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President of Kosovo Optimistic About Incoming US Administration

FILE - Kosovo President Hashim Thaci waves to the crowd during a ceremony in Sarajevo, Bosnia, May 29, 2016.
FILE - Kosovo President Hashim Thaci waves to the crowd during a ceremony in Sarajevo, Bosnia, May 29, 2016.

Kosovo President Hashim Thaci says he believes Washington will continue its strong support for his Balkan country under the incoming Trump administration.

In an exclusive interview with the VOA Albanian service, Thaci said he has been meeting with people in Washington who may be involved in the future in dealings with the Balkans and Europe. The Kosovo president also was hosted at the White House by Vice President Joseph Biden, who reconfirmed U.S. support for the small Balkan nation.

Thaci later met with Democratic and Republican legislators before sitting down with Bob Dole, a former Republican senator and presidential candidate who was named deputy chief of Trump's transition team Monday.

Prominent members of both major U.S. political parties expressed their support for Kosovo, Thaci said, adding that he expects the Trump administration to continue along that path.

“I cannot say that there will be [as much] attention as before, and it is a good thing, because Kosovo is not a country in crisis," he stated.

Standing army

The president said he believes President-elect Donald Trump's appointees will support Kosovo's effort to establish its own army, and its introduction into NATO's Partnership for Peace program. “Kosovo has been, is and will remain a reliable partner and forever grateful to the United States,” he told VOA.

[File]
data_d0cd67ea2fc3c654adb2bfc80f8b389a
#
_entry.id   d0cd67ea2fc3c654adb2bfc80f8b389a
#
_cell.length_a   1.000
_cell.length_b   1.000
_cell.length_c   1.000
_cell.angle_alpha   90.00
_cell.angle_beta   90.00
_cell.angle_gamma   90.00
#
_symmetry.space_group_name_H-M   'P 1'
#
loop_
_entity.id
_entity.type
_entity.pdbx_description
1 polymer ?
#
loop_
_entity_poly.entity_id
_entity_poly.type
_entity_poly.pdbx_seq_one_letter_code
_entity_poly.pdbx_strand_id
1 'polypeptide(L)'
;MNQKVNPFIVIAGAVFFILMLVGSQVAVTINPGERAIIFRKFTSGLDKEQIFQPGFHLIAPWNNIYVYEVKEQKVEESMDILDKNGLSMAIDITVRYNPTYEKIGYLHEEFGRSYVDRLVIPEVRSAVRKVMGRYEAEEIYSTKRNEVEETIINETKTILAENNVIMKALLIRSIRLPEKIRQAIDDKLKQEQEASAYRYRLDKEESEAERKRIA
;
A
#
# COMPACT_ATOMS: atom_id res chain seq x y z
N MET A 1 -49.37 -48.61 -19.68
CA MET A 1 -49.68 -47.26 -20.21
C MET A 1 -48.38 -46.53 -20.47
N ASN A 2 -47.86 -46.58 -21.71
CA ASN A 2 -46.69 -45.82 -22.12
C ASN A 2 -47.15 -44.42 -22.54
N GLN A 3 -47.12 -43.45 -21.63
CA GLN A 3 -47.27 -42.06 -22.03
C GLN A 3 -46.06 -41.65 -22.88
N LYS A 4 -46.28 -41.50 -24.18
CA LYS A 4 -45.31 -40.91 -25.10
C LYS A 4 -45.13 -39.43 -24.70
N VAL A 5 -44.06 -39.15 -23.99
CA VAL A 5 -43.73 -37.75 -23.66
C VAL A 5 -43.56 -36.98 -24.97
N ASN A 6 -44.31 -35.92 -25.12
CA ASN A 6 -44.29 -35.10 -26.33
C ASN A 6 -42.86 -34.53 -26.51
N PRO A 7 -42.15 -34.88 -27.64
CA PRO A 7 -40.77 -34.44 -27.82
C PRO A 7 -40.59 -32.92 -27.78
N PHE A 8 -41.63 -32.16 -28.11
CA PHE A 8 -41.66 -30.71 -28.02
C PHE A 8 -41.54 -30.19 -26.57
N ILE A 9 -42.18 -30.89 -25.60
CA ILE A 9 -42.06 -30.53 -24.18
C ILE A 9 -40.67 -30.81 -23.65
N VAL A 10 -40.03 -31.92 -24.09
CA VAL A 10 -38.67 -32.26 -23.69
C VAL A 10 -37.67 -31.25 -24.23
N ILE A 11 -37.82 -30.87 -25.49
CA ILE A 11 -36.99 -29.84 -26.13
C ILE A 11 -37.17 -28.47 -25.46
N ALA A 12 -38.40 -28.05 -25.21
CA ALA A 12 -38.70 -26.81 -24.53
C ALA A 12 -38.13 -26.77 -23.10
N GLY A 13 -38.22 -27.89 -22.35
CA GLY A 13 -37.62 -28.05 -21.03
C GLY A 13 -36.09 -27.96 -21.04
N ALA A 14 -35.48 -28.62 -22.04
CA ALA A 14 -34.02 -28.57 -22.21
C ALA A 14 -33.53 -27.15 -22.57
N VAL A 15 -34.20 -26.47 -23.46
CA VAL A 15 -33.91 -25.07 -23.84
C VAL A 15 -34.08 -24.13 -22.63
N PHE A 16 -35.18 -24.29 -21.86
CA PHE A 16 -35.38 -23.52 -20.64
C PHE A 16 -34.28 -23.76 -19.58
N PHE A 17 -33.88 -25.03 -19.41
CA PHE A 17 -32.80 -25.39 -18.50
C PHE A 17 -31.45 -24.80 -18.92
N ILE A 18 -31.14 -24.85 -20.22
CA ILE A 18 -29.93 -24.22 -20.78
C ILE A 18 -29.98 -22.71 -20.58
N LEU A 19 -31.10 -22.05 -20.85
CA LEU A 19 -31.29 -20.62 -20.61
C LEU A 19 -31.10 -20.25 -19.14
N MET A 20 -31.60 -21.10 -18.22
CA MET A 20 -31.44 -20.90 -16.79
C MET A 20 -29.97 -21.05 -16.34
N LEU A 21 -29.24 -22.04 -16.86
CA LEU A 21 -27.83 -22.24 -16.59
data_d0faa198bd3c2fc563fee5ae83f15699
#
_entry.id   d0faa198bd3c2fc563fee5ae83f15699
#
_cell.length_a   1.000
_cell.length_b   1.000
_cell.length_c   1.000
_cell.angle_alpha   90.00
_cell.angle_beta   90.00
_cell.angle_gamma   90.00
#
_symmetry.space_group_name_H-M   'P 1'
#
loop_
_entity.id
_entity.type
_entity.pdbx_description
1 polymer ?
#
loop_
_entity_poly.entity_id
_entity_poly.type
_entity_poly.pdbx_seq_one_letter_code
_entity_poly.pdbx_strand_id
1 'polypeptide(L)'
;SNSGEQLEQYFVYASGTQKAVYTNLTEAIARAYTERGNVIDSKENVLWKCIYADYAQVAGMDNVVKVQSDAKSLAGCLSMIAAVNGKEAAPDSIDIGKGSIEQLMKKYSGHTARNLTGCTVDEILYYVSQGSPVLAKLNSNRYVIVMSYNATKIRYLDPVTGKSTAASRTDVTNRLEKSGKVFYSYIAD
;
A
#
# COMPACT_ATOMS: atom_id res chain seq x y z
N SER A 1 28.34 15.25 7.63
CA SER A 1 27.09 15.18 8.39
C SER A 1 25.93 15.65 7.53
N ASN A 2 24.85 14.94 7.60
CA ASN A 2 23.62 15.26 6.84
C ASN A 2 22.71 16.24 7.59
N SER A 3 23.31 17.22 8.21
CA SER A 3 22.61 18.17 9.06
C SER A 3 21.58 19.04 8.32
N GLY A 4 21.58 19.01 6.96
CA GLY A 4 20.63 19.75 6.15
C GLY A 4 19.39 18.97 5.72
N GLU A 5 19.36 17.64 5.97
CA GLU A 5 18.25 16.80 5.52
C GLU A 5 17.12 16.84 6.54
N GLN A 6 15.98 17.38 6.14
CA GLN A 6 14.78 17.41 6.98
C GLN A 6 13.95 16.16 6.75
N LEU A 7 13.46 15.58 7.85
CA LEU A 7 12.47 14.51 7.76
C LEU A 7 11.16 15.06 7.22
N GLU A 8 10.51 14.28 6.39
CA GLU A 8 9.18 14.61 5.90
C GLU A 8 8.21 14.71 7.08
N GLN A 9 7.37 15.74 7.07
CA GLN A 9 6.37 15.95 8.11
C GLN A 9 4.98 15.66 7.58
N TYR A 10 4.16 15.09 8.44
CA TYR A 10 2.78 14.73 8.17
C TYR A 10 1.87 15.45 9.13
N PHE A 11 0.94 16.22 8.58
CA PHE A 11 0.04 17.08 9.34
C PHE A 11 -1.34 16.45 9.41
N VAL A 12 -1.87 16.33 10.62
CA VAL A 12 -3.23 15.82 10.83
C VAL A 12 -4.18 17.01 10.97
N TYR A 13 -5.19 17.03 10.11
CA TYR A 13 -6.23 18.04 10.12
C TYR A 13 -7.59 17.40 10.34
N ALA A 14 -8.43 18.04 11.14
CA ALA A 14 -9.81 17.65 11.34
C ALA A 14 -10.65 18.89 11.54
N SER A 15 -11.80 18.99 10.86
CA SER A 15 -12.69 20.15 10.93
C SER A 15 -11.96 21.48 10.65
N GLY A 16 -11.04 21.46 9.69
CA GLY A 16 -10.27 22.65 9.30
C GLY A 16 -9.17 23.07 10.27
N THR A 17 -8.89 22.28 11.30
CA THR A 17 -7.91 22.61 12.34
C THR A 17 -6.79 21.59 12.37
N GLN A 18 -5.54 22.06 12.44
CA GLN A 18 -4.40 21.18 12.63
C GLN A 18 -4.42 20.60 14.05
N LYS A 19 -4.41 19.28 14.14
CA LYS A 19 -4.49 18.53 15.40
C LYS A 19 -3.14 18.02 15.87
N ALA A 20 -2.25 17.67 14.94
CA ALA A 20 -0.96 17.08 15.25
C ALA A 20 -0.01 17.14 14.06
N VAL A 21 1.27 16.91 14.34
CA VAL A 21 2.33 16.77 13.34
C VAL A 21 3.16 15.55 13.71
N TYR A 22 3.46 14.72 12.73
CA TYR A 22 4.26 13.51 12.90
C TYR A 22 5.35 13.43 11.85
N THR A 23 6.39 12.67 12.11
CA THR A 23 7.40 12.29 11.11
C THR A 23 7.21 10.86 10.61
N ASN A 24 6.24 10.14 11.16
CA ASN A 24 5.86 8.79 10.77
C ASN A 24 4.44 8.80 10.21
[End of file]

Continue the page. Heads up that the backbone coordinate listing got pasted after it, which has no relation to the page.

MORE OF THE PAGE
Until recently, Kosovo was one of the biggest sources in Europe of recruits to the extremist Islamic State group. However, government officials in Pristina, analysts and former fighters say that the flow of recruits dwindled to a “virtual halt” in October.

The European Union's police mission in Kosovo and NATO have said they are concerned that fighters returning from Syria, to Kosovo and other parts of Europe, could remain active extremists and pose a security threat in the future.

In November, Kosovo authorities reported a potential attack by the Islamic State group had been averted. Police recovered weapons, electronic equipment and explosive devices, and they said a potential attack target had been the Israeli national football team, which played a World Cup qualifier in neighboring Albania.

Haradinaj detention criticized

Thaci said former Prime Minister Ramush Haradinaj's detention in France last week was an “arbitrary” action based on a warrant issued by Serbia. The Kosovo leader said such tactics were reminiscent of those employed in the past when it was controlled by its late former president, Slobodan Milosevic.

Haradinaj, a former guerrilla fighter in Kosovo's war for independence in 1998-99, was released by a French court on Thursday. The Serbian warrant had accused him of war crimes.

“Serbia, after losing its battles in the war with Kosovo and after [losing] a battle to prevent its independence, is now trying at all costs to criminalize the political leaders of the new country,” he said. “The European Union should be very clear ... that such things should not be allowed to happen.”

Kosovo, the smallest country in the Balkan region with a Muslim-majority population, gained its independence from Serbia in 2008.

This report was produced in collaboration with VOA's Albanian Service.